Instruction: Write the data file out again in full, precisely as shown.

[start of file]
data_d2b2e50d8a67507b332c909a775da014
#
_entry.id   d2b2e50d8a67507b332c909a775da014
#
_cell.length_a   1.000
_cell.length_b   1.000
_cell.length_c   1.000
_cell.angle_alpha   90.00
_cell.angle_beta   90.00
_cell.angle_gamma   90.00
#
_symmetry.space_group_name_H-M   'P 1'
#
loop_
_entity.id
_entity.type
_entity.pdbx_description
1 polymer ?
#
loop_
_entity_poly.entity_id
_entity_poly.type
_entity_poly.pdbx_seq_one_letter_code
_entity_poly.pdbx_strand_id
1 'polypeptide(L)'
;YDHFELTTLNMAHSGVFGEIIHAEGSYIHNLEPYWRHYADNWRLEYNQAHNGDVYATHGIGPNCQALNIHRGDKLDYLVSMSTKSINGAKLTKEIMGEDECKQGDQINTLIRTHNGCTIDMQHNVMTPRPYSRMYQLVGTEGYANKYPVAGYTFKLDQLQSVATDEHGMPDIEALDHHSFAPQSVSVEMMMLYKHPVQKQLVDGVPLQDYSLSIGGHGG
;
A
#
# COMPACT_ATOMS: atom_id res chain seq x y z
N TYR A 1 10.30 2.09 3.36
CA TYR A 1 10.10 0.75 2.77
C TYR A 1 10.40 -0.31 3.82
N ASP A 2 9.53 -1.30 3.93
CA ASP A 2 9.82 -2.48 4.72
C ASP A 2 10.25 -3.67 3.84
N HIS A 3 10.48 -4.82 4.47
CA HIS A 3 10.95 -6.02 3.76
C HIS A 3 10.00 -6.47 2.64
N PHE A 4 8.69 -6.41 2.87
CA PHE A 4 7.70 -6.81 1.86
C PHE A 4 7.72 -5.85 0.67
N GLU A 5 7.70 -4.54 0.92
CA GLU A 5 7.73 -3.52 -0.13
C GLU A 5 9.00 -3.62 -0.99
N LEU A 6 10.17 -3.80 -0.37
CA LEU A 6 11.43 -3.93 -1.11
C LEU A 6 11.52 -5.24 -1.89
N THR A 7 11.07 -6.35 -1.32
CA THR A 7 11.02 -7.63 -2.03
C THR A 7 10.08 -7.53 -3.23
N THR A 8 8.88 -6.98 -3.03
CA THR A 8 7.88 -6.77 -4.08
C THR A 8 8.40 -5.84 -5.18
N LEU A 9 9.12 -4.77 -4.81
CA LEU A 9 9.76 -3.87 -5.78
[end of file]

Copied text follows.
data_d2b2e50d8a67507b332c909a775da014
#
_entry.id   d2b2e50d8a67507b332c909a775da014
#
_cell.length_a   1.000
_cell.length_b   1.000
_cell.length_c   1.000
_cell.angle_alpha   90.00
_cell.angle_beta   90.00
_cell.angle_gamma   90.00
#
_symmetry.space_group_name_H-M   'P 1'
#
loop_
_entity.id
_entity.type
_entity.pdbx_description
1 polymer ?
#
loop_
_entity_poly.entity_id
_entity_poly.type
_entity_poly.pdbx_seq_one_letter_code
_entity_poly.pdbx_strand_id
1 'polypeptide(L)'
;YDHFELTTLNMAHSGVFGEIIHAEGSYIHNLEPYWRHYADNWRLEYNQAHNGDVYATHGIGPNCQALNIHRGDKLDYLVSMSTKSINGAKLTKEIMGEDECKQGDQINTLIRTHNGCTIDMQHNVMTPRPYSRMYQLVGTEGYANKYPVAGYTFKLDQLQSVATDEHGMPDIEALDHHSFAPQSVSVEMMMLYKHPVQKQLVDGVPLQDYSLSIGGHGG
;
A
#
# COMPACT_ATOMS: atom_id res chain seq x y z
N TYR A 1 10.30 2.09 3.36
CA TYR A 1 10.10 0.75 2.77
C TYR A 1 10.40 -0.31 3.82
N ASP A 2 9.53 -1.30 3.93
CA ASP A 2 9.82 -2.48 4.72
C ASP A 2 10.25 -3.67 3.84
N HIS A 3 10.48 -4.82 4.47
CA HIS A 3 10.95 -6.02 3.76
C HIS A 3 10.00 -6.47 2.64
N PHE A 4 8.69 -6.41 2.87
CA PHE A 4 7.70 -6.81 1.86
C PHE A 4 7.72 -5.85 0.67
N GLU A 5 7.70 -4.54 0.92
CA GLU A 5 7.73 -3.52 -0.13
C GLU A 5 9.00 -3.62 -0.99
N LEU A 6 10.17 -3.80 -0.37
CA LEU A 6 11.43 -3.93 -1.11
C LEU A 6 11.52 -5.24 -1.89
N THR A 7 11.07 -6.35 -1.32
CA THR A 7 11.02 -7.63 -2.03
C THR A 7 10.08 -7.53 -3.23
N THR A 8 8.88 -6.98 -3.03
CA THR A 8 7.88 -6.77 -4.08
C THR A 8 8.40 -5.84 -5.18
N LEU A 9 9.12 -4.77 -4.81
CA LEU A 9 9.76 -3.87 -5.78